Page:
Another surprising ballad is “Can’t Get Away,” which finds Oliva in a blues mood early on. Though he still goes for the big power notes and a purely Oliva sound, he also shows a little bit of a soulful growl and a soft and almost tender delivery in places, particularly those that show his Beatles influence.
Fans of his heavier material won’t be disappointed. Though there’s not really a straightforward metal piece to be found, there are some very heavy songs. “Big Brother” blazes with grinding guitars under Oliva’s organ noodlings and swelling symphonic keyboard notes. “Armageddon,” which I expected from the title to be a more metallic piece, is actually a bit more symphonic than I expected, but you can hear that old Savatage feel in it, particularly on the verse, and those big ominous chorus notes are fantastic.
“Stalker” brings kind of an exotic guitar flavor to the table before getting – dare I say – a little funky. Oliva delivers the vocals on the song with maniacal, theatrical glee, and it’s one of the more fun songs on the record, despite the disturbing theme of the tune.
Though Raise the Curtain may surprise and raise eyebrows of long-time fans, there is a definite magic here that has been missing for a long time. It doesn’t sound like Savatage, but it has that spirit that, as good as some of their albums have been, Jon Oliva’s Pain has never quite captured. The combination of Jon and Criss Oliva packs a powerful punch that leaves me both exultant and saddened. I’m extremely happy to have the record, but I know also that it’s the last time we’ll hear anything new from the brothers. According to Jon, this is all of it.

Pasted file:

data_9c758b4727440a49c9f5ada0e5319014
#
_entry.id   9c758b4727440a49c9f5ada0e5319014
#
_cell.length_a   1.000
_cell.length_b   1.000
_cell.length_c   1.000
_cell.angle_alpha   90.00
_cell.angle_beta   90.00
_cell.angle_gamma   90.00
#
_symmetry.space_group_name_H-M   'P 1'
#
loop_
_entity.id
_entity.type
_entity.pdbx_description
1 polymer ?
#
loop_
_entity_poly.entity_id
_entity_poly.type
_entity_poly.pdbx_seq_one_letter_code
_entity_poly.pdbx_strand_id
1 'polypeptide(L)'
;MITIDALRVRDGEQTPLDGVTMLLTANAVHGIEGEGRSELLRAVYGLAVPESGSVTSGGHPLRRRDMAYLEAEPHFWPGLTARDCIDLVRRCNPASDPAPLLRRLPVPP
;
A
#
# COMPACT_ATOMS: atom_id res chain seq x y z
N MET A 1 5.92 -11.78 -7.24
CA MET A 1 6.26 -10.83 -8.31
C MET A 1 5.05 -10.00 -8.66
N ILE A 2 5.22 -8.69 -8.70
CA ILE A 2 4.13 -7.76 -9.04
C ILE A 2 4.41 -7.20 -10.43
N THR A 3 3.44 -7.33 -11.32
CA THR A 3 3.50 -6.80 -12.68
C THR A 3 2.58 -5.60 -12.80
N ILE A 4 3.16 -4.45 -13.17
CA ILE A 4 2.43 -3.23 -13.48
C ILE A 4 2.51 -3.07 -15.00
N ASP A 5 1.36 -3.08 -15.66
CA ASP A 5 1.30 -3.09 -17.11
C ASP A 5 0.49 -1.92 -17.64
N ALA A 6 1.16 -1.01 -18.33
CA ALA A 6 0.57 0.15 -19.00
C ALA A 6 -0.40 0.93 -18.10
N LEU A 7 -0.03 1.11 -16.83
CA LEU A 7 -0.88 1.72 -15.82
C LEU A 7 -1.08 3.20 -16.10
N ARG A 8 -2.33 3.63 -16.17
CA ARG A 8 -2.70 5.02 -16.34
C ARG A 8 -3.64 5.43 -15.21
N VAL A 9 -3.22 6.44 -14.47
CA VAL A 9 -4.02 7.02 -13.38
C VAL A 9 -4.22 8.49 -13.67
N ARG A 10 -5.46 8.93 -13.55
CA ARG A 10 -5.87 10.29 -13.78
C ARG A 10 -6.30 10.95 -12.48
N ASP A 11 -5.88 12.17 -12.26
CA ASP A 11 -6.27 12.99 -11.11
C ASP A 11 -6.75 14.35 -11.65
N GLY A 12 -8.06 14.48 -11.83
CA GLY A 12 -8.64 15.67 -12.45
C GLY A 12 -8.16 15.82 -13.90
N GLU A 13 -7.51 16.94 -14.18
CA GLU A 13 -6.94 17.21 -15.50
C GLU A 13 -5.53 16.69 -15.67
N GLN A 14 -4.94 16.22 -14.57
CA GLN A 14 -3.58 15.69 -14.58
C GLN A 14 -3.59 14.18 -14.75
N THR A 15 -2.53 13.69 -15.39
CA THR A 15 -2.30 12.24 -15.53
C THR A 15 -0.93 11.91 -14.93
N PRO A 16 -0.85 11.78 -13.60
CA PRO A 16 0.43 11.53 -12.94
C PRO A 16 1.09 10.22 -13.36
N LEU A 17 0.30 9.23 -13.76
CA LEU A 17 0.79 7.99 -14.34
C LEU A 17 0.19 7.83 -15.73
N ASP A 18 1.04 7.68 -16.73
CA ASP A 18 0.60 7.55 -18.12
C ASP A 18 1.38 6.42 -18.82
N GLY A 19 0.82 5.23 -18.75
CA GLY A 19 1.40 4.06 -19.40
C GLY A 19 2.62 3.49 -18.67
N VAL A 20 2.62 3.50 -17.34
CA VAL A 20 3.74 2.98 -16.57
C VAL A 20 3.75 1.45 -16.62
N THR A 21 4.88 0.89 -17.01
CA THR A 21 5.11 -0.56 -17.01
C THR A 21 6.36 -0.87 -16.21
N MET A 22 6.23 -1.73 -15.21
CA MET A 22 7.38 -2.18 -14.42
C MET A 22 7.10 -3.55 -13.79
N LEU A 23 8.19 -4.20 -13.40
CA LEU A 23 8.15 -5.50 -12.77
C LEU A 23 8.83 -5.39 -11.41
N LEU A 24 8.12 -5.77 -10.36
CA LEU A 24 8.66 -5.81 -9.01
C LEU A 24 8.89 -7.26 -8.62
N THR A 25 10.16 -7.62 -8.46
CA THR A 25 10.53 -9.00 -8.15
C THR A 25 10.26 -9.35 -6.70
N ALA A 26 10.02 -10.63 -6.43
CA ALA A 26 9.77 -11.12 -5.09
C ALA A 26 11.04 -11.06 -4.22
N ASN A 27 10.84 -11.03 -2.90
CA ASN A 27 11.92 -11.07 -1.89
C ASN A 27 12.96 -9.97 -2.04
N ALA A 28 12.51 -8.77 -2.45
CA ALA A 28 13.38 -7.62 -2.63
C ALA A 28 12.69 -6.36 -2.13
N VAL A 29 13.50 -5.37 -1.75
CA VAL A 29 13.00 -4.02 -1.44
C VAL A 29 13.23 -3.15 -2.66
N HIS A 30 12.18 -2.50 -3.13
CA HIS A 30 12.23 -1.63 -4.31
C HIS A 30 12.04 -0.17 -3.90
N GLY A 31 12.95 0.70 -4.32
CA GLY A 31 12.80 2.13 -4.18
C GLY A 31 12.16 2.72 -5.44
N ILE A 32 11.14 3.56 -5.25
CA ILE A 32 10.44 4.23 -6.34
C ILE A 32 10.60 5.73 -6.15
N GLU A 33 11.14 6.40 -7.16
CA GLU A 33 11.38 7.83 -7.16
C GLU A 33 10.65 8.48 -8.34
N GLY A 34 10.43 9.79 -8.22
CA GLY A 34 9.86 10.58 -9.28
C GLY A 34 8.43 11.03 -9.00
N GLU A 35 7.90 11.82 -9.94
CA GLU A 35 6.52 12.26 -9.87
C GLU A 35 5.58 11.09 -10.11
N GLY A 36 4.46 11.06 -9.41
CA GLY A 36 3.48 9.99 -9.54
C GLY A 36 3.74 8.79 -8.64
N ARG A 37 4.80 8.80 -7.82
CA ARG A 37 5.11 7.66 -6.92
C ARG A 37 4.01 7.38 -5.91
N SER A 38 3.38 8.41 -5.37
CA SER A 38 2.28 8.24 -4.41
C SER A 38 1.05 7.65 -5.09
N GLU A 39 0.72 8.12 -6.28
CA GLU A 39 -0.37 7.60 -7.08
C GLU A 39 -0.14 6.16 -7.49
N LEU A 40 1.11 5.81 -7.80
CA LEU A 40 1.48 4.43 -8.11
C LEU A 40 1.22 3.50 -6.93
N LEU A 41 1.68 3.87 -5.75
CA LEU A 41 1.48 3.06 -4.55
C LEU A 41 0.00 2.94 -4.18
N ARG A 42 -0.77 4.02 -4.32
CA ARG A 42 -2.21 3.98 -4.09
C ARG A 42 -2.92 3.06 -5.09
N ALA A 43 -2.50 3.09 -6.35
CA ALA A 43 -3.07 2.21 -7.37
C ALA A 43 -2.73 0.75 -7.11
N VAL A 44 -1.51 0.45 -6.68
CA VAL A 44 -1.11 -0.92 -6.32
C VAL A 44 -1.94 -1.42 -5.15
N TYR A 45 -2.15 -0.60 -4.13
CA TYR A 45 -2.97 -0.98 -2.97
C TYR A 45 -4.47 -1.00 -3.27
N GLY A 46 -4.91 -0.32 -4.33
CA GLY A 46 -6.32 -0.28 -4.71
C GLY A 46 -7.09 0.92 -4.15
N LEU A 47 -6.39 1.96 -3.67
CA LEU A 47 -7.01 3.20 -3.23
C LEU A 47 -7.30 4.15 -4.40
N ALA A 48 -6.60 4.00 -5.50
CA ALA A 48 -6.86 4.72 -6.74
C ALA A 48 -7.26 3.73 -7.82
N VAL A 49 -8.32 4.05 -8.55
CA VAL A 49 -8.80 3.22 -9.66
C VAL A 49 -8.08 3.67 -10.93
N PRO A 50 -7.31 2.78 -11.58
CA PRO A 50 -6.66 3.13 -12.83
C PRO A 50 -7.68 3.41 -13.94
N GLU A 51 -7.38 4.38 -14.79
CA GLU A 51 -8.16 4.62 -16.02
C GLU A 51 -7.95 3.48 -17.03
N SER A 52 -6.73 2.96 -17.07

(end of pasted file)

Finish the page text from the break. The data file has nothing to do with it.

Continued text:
Co-writer Dan Fasciano also deserves some credit here, for bringing new things out in Oliva’s music. Those elements don’t always work, but when they do, it’s magic. And while there are songs here, like the title track, that I know I’ll rarely listen to again, there are also some that represent Oliva’s best work in a couple of decades. For that, I’m more than willing to skip a few songs.
The first tastes of Raise the Curtain made me a little nervous, despite my complete and utter fanboy faith in Oliva’s musical genius. But sometimes change is good. In this case, very good. The new flavors and sounds bring a fresh and much-needed energy, and the album is another high note in a stellar career that, aside from TSO, has been sadly overlooked by the masses.